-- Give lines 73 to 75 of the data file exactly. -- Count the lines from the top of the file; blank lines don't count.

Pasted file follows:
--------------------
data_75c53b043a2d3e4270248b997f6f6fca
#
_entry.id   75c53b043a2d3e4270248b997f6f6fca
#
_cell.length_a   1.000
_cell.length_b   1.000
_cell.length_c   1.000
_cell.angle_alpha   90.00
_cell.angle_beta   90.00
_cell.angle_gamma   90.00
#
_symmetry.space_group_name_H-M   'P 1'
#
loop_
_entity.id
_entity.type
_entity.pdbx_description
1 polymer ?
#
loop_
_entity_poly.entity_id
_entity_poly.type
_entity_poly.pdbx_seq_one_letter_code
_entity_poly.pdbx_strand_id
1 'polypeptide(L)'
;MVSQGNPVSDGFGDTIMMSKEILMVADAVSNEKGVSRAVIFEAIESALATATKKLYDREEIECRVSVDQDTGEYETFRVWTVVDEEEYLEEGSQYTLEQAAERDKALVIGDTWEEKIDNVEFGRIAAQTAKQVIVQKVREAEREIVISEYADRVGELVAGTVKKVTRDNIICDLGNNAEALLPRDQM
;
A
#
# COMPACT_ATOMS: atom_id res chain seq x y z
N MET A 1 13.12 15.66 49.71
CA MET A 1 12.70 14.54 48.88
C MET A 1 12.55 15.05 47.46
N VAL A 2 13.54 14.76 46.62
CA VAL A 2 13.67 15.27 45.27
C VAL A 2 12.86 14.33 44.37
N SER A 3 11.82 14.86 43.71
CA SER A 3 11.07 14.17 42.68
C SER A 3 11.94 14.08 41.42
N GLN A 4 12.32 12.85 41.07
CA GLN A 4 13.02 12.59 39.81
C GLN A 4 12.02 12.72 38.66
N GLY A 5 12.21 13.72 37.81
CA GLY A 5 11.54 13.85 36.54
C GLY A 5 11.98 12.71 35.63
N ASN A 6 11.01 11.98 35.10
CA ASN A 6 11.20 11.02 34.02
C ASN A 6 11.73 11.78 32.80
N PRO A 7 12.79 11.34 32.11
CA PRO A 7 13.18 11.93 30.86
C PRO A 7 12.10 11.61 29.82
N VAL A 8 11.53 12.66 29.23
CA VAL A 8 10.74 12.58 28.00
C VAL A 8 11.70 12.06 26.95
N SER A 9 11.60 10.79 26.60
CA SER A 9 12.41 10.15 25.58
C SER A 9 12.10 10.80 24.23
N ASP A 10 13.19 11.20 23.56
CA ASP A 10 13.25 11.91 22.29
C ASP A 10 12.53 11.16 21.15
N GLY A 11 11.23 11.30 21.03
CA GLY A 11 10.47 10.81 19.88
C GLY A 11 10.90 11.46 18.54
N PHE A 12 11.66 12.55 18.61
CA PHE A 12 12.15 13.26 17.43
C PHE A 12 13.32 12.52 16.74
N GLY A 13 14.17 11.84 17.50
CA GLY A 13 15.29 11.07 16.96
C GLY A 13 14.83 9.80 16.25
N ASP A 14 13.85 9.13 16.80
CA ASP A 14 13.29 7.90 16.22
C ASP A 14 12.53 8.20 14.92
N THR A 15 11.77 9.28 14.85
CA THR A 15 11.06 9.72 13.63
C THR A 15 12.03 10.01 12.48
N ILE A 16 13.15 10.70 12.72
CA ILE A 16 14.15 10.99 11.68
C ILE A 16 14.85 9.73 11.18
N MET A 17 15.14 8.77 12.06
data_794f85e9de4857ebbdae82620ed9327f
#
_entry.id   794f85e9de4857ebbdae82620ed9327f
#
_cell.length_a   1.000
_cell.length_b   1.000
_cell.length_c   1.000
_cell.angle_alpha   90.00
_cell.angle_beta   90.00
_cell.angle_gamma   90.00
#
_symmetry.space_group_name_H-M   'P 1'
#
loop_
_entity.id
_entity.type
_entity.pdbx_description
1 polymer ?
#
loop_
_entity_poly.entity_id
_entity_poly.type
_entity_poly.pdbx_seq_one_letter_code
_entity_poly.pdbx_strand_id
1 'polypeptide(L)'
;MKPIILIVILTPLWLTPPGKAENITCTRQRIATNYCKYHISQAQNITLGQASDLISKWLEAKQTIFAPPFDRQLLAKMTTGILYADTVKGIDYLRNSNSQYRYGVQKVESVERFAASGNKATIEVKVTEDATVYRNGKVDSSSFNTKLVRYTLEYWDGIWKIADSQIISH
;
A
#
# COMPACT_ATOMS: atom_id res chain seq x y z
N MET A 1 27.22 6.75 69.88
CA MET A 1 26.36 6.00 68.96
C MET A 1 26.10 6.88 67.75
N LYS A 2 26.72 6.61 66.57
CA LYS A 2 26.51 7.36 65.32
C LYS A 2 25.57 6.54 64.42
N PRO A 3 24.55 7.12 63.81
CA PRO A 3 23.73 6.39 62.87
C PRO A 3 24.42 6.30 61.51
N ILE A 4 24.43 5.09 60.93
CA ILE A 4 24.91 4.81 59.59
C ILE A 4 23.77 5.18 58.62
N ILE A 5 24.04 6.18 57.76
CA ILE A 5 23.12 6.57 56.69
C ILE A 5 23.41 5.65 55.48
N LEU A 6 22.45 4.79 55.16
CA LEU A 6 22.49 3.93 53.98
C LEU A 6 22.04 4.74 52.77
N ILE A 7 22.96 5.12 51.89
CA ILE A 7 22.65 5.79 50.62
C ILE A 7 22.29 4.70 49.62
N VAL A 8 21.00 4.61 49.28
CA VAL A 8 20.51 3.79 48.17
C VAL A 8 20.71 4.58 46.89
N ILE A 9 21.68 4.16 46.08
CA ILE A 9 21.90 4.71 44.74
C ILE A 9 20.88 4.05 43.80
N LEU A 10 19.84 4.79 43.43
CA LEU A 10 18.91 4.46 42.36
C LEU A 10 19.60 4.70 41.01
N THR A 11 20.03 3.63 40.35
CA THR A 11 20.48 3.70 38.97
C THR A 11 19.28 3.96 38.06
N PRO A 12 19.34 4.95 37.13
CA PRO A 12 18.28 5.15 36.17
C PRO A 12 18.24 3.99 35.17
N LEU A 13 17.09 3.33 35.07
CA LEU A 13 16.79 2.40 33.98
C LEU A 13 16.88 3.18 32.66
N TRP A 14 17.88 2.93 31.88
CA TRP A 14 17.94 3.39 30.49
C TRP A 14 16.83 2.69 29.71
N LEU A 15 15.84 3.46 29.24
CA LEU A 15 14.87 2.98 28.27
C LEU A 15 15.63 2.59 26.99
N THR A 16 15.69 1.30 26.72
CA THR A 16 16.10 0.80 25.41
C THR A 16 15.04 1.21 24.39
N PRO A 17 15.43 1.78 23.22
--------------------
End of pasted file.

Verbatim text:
N THR A 15 11.77 9.28 14.85
CA THR A 15 11.06 9.72 13.63
C THR A 15 12.03 10.01 12.48